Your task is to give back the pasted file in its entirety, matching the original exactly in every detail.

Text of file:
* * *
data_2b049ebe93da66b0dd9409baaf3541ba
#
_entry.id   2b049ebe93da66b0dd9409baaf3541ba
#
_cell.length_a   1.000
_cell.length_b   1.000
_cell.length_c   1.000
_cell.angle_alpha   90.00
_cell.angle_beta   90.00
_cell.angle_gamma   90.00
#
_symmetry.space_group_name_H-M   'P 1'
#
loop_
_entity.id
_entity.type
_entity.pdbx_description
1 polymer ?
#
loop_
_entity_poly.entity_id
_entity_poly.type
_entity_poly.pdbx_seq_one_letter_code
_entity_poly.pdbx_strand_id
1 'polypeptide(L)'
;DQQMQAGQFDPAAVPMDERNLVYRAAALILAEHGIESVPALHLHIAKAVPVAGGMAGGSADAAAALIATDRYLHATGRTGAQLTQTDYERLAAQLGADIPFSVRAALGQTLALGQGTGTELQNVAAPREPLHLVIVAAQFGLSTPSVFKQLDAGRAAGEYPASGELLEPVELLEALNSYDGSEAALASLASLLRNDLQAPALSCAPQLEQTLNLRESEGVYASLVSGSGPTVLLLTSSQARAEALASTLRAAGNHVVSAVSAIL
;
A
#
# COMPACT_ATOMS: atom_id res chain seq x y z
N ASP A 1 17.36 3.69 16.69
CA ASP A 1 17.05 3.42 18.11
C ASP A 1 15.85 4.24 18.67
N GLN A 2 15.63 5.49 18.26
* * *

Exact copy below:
data_2b049ebe93da66b0dd9409baaf3541ba
#
_entry.id   2b049ebe93da66b0dd9409baaf3541ba
#
_cell.length_a   1.000
_cell.length_b   1.000
_cell.length_c   1.000
_cell.angle_alpha   90.00
_cell.angle_beta   90.00
_cell.angle_gamma   90.00
#
_symmetry.space_group_name_H-M   'P 1'
#
loop_
_entity.id
_entity.type
_entity.pdbx_description
1 polymer ?
#
loop_
_entity_poly.entity_id
_entity_poly.type
_entity_poly.pdbx_seq_one_letter_code
_entity_poly.pdbx_strand_id
1 'polypeptide(L)'
;DQQMQAGQFDPAAVPMDERNLVYRAAALILAEHGIESVPALHLHIAKAVPVAGGMAGGSADAAAALIATDRYLHATGRTGAQLTQTDYERLAAQLGADIPFSVRAALGQTLALGQGTGTELQNVAAPREPLHLVIVAAQFGLSTPSVFKQLDAGRAAGEYPASGELLEPVELLEALNSYDGSEAALASLASLLRNDLQAPALSCAPQLEQTLNLRESEGVYASLVSGSGPTVLLLTSSQARAEALASTLRAAGNHVVSAVSAIL
;
A
#
# COMPACT_ATOMS: atom_id res chain seq x y z
N ASP A 1 17.36 3.69 16.69
CA ASP A 1 17.05 3.42 18.11
C ASP A 1 15.85 4.24 18.67
N GLN A 2 15.63 5.49 18.26